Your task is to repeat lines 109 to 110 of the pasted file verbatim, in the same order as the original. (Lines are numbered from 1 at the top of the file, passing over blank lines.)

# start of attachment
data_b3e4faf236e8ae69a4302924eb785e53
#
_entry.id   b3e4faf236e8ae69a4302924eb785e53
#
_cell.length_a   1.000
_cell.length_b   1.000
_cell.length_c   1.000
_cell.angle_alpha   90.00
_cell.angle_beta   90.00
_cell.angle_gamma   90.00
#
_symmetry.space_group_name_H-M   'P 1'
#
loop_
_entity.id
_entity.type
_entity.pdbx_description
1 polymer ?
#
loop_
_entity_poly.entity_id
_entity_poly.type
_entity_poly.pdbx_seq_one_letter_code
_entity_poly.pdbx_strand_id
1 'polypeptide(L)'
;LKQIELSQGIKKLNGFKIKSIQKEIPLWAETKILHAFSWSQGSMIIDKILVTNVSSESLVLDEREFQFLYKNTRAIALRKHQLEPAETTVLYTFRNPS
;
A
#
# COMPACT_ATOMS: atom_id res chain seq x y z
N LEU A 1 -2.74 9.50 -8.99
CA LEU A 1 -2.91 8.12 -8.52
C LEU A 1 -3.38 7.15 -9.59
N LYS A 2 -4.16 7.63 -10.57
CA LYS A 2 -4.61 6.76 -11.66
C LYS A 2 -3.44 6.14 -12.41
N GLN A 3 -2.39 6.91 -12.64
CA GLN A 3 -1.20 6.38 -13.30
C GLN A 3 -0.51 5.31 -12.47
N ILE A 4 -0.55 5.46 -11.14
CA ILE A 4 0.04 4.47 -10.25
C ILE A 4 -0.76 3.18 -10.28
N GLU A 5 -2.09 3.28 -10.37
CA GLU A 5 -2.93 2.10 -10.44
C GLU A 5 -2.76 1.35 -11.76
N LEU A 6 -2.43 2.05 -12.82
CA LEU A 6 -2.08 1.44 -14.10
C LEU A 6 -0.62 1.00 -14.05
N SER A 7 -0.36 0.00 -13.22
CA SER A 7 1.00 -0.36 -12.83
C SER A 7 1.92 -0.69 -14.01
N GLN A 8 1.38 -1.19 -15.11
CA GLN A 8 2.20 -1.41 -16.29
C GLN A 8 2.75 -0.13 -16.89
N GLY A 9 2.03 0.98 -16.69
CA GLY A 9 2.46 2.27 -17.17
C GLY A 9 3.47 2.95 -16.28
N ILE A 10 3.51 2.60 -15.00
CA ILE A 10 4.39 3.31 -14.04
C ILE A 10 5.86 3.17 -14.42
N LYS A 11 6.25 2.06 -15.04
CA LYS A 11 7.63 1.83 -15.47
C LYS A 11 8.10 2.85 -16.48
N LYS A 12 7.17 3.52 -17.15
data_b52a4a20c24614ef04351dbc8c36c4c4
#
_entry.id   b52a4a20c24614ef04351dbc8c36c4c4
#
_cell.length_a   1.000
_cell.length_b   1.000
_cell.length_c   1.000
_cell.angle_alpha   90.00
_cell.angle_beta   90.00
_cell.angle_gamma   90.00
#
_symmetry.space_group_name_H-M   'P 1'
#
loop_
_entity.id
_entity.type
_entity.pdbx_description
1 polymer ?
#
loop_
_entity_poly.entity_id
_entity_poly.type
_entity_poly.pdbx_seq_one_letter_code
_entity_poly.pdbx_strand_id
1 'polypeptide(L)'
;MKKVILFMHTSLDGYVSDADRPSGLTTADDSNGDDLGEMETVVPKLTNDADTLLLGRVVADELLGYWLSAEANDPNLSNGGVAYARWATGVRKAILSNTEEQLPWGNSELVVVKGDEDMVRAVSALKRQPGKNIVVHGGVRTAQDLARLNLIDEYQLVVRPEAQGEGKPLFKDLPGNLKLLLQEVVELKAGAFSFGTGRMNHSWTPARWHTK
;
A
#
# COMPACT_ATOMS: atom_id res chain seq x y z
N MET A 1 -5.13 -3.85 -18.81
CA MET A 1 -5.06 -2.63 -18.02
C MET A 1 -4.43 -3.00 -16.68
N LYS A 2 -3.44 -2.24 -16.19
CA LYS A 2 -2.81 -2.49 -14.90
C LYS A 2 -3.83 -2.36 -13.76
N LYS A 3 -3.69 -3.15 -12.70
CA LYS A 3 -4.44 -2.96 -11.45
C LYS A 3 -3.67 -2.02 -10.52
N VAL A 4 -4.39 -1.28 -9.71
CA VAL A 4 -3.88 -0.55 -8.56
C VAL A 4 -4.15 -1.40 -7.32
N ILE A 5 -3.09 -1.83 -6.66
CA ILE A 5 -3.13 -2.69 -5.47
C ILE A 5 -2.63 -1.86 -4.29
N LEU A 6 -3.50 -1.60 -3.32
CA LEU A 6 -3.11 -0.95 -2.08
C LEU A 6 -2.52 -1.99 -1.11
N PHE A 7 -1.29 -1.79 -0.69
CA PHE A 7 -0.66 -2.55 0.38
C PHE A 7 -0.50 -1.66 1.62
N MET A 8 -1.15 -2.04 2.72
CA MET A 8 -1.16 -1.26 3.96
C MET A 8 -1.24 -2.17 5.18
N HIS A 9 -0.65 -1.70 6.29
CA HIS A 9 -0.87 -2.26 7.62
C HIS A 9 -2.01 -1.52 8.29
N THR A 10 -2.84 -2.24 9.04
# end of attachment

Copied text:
C ILE A 5 -2.63 -1.86 -4.29
N LEU A 6 -3.50 -1.60 -3.32